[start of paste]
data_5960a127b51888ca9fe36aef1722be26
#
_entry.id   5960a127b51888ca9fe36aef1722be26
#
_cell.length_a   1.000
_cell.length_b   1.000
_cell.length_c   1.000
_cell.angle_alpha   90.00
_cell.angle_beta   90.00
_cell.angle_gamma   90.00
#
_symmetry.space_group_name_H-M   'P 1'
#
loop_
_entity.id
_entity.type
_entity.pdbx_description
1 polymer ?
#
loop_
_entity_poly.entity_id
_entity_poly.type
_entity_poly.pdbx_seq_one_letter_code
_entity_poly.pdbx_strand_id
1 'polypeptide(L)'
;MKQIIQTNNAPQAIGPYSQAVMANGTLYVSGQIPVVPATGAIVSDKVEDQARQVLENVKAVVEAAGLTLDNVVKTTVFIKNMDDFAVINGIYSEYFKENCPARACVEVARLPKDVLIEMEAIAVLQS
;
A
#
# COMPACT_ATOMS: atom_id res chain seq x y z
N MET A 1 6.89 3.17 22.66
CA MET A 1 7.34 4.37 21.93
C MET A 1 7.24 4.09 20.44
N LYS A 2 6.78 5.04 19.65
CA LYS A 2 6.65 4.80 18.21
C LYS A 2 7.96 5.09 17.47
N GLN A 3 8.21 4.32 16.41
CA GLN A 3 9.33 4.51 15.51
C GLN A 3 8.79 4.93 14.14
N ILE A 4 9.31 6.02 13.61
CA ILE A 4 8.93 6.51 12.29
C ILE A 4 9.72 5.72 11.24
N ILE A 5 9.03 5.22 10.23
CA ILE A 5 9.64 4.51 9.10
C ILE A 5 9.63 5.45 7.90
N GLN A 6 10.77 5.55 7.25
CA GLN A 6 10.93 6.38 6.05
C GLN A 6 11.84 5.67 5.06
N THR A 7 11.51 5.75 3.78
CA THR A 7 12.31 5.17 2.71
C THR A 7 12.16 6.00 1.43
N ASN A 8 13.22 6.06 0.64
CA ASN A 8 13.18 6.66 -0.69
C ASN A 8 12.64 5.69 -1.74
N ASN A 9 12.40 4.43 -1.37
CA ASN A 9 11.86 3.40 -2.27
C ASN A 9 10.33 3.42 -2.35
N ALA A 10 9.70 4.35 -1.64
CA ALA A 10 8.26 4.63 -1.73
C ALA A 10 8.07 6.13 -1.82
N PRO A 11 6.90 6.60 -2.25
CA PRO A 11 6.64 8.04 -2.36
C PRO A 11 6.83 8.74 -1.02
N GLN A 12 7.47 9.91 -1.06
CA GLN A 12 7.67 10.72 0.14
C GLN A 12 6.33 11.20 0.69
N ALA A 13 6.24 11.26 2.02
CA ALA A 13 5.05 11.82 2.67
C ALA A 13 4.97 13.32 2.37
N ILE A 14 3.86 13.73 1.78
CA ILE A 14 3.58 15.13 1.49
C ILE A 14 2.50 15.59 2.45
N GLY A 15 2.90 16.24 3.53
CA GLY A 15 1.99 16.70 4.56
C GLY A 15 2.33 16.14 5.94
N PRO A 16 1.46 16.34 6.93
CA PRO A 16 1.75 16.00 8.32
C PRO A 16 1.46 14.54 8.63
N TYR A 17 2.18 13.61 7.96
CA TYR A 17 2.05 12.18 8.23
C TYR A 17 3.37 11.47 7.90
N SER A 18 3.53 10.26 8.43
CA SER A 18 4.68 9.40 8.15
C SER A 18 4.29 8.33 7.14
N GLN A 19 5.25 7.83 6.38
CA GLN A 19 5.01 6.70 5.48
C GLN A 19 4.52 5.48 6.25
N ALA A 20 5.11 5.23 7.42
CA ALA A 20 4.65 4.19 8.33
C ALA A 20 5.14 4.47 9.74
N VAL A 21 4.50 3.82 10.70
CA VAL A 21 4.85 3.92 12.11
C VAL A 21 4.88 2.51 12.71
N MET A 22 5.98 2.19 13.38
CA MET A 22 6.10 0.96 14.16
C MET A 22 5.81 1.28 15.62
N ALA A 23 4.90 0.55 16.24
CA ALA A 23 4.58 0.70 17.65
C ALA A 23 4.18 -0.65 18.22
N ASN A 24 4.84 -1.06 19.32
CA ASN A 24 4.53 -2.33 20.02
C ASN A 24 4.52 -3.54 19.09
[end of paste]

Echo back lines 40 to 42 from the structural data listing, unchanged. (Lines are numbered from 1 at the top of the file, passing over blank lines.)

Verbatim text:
N ILE A 4 9.31 6.02 13.61
CA ILE A 4 8.93 6.51 12.29
C ILE A 4 9.72 5.72 11.24